Purdue Research Park instruments maker SpectraCode Inc has developed a new method to analyse black plastics for recycling purposes.
According to Edward Grant, chief executive officer of SpectraCode and Purdue University professor of chemistry, being able to instantaneously identify and separate post-consumer black plastics by resin type has presented a significant barrier to their wide-scale recycling.
The problem, according to Grant, stems from the inability of a standard spectrometer to quickly detect the component resins of black plastics without overheating or burning the sample.
Black plastics, unlike light-coloured plastics, are loaded with carbon. When an intense light source, such as a laser, is used to analyse them, the carbon causes black plastics to absorb light to such a degree that the material can heat up and emit light or even ignite. The signal from this luminescence or burning of the plastic obscures its spectroscopic signature, making it difficult for sensors to read the plastic’s composition accurately.
The RP-1, SpectraCode’s existing point-and-shoot, high-resolution imaging spectrograph, analyses samples with a monochromatic laser and records their vibrational signatures in the Raman spectrum of the back-scattered light. Raman spectroscopy is able to analyse dark and intensely pigmented plastic materials, but with black plastics, it can only sense the composition of the samples at lower laser powers with relatively long, 10 second, measurement times.
Mid-infrared spectrometers, which use absorption from a broadband infrared source, are able to analyse black plastics in some situations. However, these spectrometers require similar analysis times and suffer other limitations. This inability to instantly identify black plastics led Grant’s team to create the new instrument.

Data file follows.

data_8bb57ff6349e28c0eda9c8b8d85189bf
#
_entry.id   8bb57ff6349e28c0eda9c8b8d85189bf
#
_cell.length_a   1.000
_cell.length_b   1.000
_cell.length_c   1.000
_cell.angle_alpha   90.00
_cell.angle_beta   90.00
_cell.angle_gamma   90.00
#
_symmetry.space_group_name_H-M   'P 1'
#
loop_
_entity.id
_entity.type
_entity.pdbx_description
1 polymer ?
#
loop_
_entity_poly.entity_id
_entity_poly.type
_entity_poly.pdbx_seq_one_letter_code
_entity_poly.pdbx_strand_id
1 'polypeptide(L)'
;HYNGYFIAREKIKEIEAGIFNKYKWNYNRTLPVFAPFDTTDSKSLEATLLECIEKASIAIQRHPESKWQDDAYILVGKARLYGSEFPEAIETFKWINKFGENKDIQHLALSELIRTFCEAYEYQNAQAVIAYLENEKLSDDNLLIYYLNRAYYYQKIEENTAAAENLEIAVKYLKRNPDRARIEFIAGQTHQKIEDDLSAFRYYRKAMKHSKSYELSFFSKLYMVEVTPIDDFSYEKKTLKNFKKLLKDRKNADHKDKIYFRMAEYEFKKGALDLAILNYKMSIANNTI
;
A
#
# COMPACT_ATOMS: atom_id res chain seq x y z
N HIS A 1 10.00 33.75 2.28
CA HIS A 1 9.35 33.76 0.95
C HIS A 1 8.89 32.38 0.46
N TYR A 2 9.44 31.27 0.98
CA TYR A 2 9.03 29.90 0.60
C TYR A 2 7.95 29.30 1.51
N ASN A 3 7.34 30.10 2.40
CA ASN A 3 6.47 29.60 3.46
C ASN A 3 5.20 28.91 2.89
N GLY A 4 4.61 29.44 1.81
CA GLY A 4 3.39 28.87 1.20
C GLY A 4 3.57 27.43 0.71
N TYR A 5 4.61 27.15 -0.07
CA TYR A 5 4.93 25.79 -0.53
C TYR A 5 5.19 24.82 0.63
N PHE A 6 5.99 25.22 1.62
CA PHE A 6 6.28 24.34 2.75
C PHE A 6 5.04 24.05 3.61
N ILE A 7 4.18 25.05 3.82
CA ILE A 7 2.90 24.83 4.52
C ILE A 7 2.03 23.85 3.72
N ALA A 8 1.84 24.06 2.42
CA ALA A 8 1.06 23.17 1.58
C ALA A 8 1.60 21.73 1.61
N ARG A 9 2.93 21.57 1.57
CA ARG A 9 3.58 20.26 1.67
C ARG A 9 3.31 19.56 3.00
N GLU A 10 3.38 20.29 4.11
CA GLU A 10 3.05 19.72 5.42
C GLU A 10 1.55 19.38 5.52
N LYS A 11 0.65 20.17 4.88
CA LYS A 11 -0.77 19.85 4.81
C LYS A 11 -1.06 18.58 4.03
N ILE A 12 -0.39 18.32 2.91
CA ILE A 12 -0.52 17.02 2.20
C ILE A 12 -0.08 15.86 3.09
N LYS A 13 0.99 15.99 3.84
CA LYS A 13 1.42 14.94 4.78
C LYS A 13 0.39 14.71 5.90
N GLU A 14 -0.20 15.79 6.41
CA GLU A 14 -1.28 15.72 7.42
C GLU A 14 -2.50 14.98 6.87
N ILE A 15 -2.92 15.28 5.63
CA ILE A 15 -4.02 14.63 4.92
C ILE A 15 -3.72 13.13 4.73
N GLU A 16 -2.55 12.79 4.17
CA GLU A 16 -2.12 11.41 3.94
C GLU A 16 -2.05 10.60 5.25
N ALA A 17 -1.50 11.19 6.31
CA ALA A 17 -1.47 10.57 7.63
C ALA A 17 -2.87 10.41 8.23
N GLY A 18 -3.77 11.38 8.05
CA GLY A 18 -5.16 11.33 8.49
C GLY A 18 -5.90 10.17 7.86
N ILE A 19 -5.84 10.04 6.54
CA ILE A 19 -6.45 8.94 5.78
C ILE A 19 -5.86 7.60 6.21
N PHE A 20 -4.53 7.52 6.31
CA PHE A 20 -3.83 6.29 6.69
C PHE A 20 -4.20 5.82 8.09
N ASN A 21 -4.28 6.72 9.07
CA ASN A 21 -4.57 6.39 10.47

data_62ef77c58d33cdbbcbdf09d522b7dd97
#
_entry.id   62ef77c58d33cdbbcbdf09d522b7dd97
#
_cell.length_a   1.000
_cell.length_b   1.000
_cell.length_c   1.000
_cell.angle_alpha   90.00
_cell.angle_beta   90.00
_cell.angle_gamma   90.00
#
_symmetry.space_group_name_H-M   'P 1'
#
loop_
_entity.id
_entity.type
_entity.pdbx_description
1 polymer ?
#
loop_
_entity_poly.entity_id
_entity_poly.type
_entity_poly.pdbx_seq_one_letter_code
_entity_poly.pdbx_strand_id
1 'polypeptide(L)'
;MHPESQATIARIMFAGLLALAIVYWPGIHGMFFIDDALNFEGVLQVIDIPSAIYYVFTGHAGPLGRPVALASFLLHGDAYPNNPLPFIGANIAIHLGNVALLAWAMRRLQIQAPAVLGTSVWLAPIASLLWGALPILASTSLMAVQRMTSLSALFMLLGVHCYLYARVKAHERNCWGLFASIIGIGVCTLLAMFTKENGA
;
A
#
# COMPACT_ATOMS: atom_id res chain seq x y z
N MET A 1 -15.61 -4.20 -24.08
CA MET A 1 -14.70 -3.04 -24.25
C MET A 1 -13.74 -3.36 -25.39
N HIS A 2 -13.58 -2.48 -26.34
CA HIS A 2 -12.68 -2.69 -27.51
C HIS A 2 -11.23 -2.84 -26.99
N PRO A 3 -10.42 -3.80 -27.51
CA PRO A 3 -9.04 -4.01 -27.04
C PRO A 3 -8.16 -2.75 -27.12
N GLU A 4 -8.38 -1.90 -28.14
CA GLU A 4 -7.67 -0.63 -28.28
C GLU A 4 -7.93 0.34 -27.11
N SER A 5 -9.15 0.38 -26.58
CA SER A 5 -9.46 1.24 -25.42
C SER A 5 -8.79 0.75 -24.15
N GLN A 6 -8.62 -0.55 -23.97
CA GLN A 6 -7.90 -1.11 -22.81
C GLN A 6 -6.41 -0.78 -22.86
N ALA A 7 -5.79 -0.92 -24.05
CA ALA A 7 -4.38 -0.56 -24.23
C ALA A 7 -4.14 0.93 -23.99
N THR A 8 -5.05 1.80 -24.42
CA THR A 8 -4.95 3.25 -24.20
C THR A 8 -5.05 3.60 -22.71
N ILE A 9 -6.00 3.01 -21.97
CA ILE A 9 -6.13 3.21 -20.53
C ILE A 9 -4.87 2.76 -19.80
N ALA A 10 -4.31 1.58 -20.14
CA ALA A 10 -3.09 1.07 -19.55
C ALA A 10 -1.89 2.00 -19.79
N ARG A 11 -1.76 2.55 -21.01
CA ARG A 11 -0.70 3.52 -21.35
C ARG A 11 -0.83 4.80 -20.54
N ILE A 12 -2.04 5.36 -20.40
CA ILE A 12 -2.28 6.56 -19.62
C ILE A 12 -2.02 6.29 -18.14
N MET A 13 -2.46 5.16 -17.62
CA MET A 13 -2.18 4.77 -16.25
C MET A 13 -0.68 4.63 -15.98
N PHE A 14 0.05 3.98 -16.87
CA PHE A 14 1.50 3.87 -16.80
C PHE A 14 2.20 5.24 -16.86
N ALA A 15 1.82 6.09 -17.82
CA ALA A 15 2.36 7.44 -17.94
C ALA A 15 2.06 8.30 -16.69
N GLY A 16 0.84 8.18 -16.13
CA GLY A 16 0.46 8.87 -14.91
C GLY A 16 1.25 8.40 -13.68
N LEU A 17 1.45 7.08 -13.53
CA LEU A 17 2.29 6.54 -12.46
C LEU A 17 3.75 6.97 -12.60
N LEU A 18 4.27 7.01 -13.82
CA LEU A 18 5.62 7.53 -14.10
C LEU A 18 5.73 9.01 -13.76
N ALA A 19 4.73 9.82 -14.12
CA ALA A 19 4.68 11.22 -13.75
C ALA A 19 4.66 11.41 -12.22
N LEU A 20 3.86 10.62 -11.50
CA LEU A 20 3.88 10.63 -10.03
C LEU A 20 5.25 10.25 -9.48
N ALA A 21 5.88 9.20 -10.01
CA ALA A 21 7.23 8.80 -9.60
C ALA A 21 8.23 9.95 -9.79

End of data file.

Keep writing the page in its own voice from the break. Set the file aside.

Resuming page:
SpectraCode’s new technology is said to enable the instant point-and-shoot identification of black plastics, extracting a definitive signature from most black plastics in half a second or less. This speed is achieved through a modified probe that uses a sampling technique called distributed focusing.
The American Plastics Council reports the number of plastics recycling businesses has tripled during the past 10 years, with more than 1,700 businesses handling and reclaiming plastics.
The largest recycler of post-consumer automotive plastics in North America, American Commodities Inc., has been looking for new methods to recycle what currently ends up in landfills or incinerators — more than 2 billion pounds of automotive plastics in 1999.
‘A large fraction of this waste stream is composed of black plastics,’ said Mark Lieberman, chief executive officer of American Commodities Inc. ‘Automotive black plastics — from bumpers to instrument panels to fender liners — have several strikes against them when it comes to recycling. Mid-infrared spectrometers haven’t been successful at analysing them because of their unusual shapes and surface textures.’